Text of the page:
Nessie also stars in a Scooby Doo movie, in an episode of South Park and in scores of computer games, including Tomb Raider, Sim City 2000, Zoo Tycoon and Monster Truck Madness.
Nessie and Hollywood

THE 1996 Hollywood film Loch Ness captured many recurring Nessie themes, with its tale of a disconsolate scientist exiled on a hopeless mission to find the monster. Dr Dempsey, played by Ted Danson, is hampered at every turn by uncooperative locals but falls in love with hotelier Laura, played by Joely Richardson. He discovers the monster is real, but must be kept a secret.

In 2004, director Werner Herzog starred in a fake documentary Incident at Loch Ness, in which film-makers trying to disprove the existence of Nessie come across the real monster.

Currently in production is a major film The Water Horse, based on the novel by Dick King-Smith, set in the Second World War, in which two children find an egg which hatches and grows to become a Loch Ness Monster.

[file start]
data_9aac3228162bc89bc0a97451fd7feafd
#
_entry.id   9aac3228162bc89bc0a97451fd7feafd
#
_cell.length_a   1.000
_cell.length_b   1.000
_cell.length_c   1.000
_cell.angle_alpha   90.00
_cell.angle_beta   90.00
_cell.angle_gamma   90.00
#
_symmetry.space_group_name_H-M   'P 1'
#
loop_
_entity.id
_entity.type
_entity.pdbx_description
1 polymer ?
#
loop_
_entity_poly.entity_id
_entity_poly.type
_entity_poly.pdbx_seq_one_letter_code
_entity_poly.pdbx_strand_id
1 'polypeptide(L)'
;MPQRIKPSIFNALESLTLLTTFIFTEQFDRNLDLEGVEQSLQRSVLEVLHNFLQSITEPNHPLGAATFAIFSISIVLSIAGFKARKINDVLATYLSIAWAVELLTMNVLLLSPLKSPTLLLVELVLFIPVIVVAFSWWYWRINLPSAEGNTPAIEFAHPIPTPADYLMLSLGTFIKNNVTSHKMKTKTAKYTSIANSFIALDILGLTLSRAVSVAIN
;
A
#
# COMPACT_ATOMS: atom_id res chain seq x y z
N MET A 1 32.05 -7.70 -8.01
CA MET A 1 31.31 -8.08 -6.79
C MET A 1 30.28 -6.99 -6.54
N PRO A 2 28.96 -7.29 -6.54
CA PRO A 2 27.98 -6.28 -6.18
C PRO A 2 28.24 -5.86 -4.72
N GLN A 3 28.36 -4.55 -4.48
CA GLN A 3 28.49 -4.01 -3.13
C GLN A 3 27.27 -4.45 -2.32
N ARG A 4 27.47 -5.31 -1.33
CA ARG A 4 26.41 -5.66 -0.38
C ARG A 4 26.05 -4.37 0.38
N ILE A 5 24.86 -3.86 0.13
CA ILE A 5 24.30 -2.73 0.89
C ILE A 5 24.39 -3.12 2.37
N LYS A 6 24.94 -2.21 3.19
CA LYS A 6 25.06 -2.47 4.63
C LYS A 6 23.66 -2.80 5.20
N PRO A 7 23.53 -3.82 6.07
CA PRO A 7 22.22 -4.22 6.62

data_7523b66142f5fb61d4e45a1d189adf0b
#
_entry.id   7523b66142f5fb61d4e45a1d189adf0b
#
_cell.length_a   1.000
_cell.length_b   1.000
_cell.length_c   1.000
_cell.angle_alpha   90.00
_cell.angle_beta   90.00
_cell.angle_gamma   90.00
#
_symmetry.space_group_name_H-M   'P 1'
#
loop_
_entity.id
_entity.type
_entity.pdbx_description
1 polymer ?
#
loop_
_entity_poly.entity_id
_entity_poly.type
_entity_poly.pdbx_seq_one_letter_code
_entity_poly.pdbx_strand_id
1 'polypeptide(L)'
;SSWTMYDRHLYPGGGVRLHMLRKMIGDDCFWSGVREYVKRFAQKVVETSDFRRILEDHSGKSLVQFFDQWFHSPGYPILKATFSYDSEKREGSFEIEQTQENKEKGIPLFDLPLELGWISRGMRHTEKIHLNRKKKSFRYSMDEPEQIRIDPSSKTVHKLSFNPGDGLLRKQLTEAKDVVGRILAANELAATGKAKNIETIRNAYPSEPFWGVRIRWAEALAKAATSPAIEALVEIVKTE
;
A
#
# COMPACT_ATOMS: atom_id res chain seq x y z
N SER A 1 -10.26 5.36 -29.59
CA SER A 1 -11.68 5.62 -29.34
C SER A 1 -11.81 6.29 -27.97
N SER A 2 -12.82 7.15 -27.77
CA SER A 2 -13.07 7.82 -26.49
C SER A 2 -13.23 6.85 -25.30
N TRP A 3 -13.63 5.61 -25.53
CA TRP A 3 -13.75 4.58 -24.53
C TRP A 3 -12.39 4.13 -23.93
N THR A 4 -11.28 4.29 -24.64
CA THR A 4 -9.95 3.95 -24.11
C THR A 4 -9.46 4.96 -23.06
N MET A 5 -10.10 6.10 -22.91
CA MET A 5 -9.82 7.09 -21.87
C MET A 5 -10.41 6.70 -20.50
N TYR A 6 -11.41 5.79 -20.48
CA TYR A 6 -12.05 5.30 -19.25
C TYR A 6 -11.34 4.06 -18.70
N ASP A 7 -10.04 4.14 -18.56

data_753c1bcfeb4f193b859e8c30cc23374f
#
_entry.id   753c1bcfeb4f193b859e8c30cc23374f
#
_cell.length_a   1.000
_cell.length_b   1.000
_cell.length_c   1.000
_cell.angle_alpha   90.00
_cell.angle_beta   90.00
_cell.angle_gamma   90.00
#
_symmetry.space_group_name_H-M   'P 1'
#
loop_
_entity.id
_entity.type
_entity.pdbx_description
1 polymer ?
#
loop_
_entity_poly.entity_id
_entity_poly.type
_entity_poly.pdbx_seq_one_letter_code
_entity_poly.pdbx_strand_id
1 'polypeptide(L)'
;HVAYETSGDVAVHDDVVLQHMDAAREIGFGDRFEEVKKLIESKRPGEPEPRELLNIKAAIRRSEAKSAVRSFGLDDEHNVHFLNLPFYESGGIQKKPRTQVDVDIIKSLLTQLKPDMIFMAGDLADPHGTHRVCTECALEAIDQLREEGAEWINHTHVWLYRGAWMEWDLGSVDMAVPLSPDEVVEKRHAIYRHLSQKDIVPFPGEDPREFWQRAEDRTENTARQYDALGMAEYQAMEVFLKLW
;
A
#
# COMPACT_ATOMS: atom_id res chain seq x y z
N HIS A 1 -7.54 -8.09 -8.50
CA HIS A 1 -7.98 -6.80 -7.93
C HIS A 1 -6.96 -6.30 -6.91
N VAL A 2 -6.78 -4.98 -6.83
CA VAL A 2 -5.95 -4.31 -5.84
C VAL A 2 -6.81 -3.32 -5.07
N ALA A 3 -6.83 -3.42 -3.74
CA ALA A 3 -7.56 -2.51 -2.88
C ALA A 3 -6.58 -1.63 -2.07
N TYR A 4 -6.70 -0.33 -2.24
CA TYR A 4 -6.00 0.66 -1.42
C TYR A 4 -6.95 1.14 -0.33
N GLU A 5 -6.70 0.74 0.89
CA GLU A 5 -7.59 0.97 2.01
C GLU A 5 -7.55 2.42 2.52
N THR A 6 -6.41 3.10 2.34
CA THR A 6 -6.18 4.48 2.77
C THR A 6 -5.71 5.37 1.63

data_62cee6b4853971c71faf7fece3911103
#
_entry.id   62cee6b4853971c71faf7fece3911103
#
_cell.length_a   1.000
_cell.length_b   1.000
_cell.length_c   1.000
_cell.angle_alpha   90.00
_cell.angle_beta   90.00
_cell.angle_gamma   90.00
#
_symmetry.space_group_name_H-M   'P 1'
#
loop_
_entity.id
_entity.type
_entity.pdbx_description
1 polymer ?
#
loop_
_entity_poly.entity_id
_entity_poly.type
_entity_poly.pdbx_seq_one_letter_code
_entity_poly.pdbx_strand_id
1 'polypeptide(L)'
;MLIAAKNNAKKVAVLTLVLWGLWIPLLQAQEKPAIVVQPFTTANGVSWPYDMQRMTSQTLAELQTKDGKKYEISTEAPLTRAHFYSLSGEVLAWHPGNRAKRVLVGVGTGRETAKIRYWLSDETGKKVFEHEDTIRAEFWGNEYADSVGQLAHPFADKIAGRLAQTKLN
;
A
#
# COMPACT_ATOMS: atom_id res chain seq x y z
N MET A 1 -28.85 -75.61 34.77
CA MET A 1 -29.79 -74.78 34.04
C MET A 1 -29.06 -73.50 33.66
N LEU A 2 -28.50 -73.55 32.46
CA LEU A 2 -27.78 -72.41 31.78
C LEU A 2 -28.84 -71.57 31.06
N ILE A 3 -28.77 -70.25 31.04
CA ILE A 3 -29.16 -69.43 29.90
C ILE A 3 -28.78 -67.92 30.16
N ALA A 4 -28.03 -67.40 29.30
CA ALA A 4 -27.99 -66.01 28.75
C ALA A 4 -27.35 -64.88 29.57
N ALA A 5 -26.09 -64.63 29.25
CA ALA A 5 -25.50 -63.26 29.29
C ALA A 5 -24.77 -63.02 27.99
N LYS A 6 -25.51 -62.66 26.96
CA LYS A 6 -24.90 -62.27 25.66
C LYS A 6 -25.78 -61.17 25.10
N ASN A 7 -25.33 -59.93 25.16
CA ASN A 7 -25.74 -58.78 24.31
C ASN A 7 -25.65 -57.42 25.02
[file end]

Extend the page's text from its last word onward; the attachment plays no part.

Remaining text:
The exposure of numerous hoaxes has done nothing to dampen the public appetite for tales of the monster. Physicists argue the optical illusions seen so frequently are mirages. Biologists argue there is not enough food in the water to support such large creatures. Sonar surveys over the years have failed to find conclusive evidence. And there has never been any discovery of a Nessie corpse or bones.

Even the official name Nessiteras rhombopteryx, registered by Sir Peter Scott has been discovered to be an anagram of "Monster Hoax By Sir Peter S".

But the tales have their own life - thousands come to Loch Ness every year; millions around the world believe. And, as GK Chesterton pointed out: "Many a man has been hanged on less evidence than there is for the Loch Ness Monster."

· Master of Scaremonies
13,086 Posts
Study concludes Nessie not a dinosaur

Loch Ness monster ain't no dino: study
Updated Fri. Nov. 3 2006 9:24 AM ET

Amy Bonin ,DiscoveryChannel.ca

The legend of Nessie has been around for decades, with imaginative people describing it as a snake threaded through a turtle, leaving many to believe that it could be a prehistoric dinosaur of some sort.

The plesiosaur is a marine reptile that lived 160 million years ago. It sported long neck - in many cases as long as its body and tail combined. Scientists have pondered over the why an animal would need such a long neck. Leslie Noè of the Sedgwick Museum in Cambridge, UK has an answer.